December, 2005

Validity of Frozen Section in the diagnosis of Breast Lumps: 5 years experience at the Aga Khan University Hospital

  Nuzhat Sultana, Naila Kayani  ( Department of Pathology, The Aga Khan University Hospital, Karachi. )
 

Abstract

Objective: To determine the accuracy of frozen section in the diagnosis of breast lump.

Methods:
Frozen section diagnosis given in consecutive breast biopsies performed in 5 years in our laboratory was evaluated against the final pathology report of permanent sections.

Results:
The Aga Khan University Hospital Lab receives more than 400 cases per year for frozen section. Three hundred and nineteen consecutive frozen sections of breast lumps examined from 1999-2003 were considered for analysis. Age of patients ranged between 22 and 90 years (mean age 49 years). In 316 cases (99%) there was no difference between the frozen section diagnosis and the final diagnosis. Three cases (0.94%) were incorrect; 2 cases (0.62%) were false positive. One case was false negative (0.31%). In 7 cases (2.19%), frozen section diagnosis was deferred to permanent sections. Frozen section diagnostic accuracy was 99%. Sensitivity and specificity was 99.3% and 93% respectively. Positive predictive value and negative predictive values of frozen section were 96.6% and 99.3% respectively.

Conclusion:
High accuracy of the frozen-section diagnosis in the breast lumps was confirmed in our study (JPMA 55;533:2005).


Introduction
Frozen section (FS) is a vital technique used in breast diagnostics. The frozen section technique was first performed by Welch in 1891 and developed for intraoperative pathological diagnosis by Wilson in 1905. Following the introduction of the cryostat in 1960, the intraoperative frozen section examination was established as a highly reliable procedure for the rapid histological evaluation of tissue specimens during surgery. 1 Traditionally, if the clinical diagnosis is cancer, fresh tissue is submitted for frozen section examination before immediate mastectomy. 1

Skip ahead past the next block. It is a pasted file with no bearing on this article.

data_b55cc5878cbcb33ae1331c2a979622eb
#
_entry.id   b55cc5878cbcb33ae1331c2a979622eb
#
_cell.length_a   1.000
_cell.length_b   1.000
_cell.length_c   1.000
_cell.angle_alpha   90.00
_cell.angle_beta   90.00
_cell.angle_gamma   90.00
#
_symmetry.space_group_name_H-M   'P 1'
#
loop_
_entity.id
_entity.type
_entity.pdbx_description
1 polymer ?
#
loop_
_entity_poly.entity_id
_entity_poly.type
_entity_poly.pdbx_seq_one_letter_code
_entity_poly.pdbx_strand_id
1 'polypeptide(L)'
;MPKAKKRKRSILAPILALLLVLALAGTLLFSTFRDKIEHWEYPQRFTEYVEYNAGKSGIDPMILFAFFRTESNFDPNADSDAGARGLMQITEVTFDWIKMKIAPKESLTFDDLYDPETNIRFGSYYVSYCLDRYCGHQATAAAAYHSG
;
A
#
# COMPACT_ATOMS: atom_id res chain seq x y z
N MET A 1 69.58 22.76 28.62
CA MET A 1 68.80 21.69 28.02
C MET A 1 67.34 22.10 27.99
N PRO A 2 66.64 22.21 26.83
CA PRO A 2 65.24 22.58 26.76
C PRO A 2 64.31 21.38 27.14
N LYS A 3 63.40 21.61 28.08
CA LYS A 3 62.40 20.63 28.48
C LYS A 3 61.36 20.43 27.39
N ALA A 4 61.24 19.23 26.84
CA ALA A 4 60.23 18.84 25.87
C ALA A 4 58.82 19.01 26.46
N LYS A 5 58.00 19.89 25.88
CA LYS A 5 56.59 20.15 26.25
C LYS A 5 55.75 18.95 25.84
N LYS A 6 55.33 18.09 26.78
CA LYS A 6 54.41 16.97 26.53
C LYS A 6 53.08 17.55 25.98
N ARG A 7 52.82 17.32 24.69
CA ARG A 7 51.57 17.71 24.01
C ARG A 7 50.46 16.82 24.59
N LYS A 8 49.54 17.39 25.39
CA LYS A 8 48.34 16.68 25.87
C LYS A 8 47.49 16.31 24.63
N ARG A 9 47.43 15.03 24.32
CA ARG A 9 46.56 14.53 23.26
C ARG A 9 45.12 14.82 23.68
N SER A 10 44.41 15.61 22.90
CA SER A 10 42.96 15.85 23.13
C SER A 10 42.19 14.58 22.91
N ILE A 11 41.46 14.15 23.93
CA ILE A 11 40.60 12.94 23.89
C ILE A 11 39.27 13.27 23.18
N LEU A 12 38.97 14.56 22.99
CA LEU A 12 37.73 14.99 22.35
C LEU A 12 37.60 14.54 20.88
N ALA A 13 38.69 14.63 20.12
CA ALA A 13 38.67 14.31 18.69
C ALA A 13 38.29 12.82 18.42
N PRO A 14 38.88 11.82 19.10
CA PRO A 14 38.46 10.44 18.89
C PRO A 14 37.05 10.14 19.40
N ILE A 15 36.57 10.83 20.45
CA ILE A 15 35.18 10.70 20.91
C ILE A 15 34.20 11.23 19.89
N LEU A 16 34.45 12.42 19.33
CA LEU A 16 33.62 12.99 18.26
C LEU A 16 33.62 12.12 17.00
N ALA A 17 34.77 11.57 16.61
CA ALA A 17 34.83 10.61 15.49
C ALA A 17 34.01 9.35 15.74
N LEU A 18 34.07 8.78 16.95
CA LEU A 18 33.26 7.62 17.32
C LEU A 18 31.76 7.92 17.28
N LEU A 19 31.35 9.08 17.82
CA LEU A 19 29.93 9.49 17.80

The use of frozen section for breast biopsies followed by immediate radical mastectomy was not employed on a wide scale until the 1930s. Until then, surgeons made their own gross diagnosis at the time of breast biopsies and decided whether a tumor was malignant. Radical mastectomy was immediately carried out if the lesion was judged to be malignant. With growing number of surgical pathologists trained in the 1930s and 1940s; the diagnosis of frozen sections increasingly fell into their domain. Until 1970s, breast biopsies were performed because of palpable mass clinically suspicious for carcinoma.

Frozen section may be applied to open biopsy or needle core biopsy specimen.

In either case, the false negative rate is less than that experienced with needle aspiration and additional information is obtained regarding the histological characteristics of the neoplasm. Although a positive result may be considered diagnostic, a negative report is always tenuous and should not lead to definitive therapy. Although other methods have been developed to reach a preoperative diagnosis (such as imprint and smear cytology, fine needle aspiration and intraoperative cytology), frozen section still plays an important role in aiding the surgeon to choose the best therapeutic approach. In surgical oncology and particularly in breast pathology, frozen section allows the surgeons to take an immediate therapeutic decision, possibly sparing the patient a second operation and reducing hospitalization costs. Frozen section of palpable breast biopsies can be performed with a high degree of accuracy (varying between 94% and 98%). 1

The most important indications for frozen section are to confirm the diagnosis of carcinoma if the fine needle aspiration cytology or core needle biopsies are inconclusive prior to major radical surgery and to provide an assessment of resection margins in carcinoma. 2

Technical skill and diagnostic expertise are essential for frozen diagnosis. Because the diagnoses made by the pathologist from frozen section have consequences for the treatment, high degree of accuracy is mandatory and quality control is important. We suggest that an accuracy survey of frozen section should be periodically performed, in every pathology department as part of its quality assurance program. 3

Materials and Methods